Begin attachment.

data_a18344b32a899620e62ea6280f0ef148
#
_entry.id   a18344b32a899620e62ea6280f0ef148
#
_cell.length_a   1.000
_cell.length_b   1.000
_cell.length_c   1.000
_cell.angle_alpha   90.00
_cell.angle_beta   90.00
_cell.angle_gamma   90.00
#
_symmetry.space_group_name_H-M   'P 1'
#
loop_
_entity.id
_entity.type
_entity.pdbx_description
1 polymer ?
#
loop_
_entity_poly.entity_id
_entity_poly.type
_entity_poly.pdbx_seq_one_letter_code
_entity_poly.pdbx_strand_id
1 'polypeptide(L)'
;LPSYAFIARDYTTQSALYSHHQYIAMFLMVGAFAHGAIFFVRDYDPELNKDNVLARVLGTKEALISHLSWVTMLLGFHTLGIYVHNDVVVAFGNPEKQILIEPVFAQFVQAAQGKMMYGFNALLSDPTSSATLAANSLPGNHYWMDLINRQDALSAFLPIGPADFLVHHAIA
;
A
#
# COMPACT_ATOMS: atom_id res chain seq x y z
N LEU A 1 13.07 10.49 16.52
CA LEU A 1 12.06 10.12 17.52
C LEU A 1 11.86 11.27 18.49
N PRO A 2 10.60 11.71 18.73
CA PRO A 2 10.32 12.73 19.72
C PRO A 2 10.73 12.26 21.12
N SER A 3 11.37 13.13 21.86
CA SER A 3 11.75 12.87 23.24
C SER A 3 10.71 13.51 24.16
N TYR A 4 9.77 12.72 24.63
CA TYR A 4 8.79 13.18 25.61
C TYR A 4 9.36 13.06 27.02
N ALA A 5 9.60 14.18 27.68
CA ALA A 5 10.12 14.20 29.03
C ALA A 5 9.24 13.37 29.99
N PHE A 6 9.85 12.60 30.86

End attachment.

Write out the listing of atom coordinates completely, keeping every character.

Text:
data_a18344b32a899620e62ea6280f0ef148
#
_entry.id   a18344b32a899620e62ea6280f0ef148
#
_cell.length_a   1.000
_cell.length_b   1.000
_cell.length_c   1.000
_cell.angle_alpha   90.00
_cell.angle_beta   90.00
_cell.angle_gamma   90.00
#
_symmetry.space_group_name_H-M   'P 1'
#
loop_
_entity.id
_entity.type
_entity.pdbx_description
1 polymer ?
#
loop_
_entity_poly.entity_id
_entity_poly.type
_entity_poly.pdbx_seq_one_letter_code
_entity_poly.pdbx_strand_id
1 'polypeptide(L)'
;LPSYAFIARDYTTQSALYSHHQYIAMFLMVGAFAHGAIFFVRDYDPELNKDNVLARVLGTKEALISHLSWVTMLLGFHTLGIYVHNDVVVAFGNPEKQILIEPVFAQFVQAAQGKMMYGFNALLSDPTSSATLAANSLPGNHYWMDLINRQDALSAFLPIGPADFLVHHAIA
;
A
#
# COMPACT_ATOMS: atom_id res chain seq x y z
N LEU A 1 13.07 10.49 16.52
CA LEU A 1 12.06 10.12 17.52
C LEU A 1 11.86 11.27 18.49
N PRO A 2 10.60 11.71 18.73
CA PRO A 2 10.32 12.73 19.72
C PRO A 2 10.73 12.26 21.12
N SER A 3 11.37 13.13 21.86
CA SER A 3 11.75 12.87 23.24
C SER A 3 10.71 13.51 24.16
N TYR A 4 9.77 12.72 24.63
CA TYR A 4 8.79 13.18 25.61
C TYR A 4 9.36 13.06 27.02
N ALA A 5 9.60 14.18 27.68
CA ALA A 5 10.12 14.20 29.03
C ALA A 5 9.24 13.37 29.99
N PHE A 6 9.85 12.60 30.86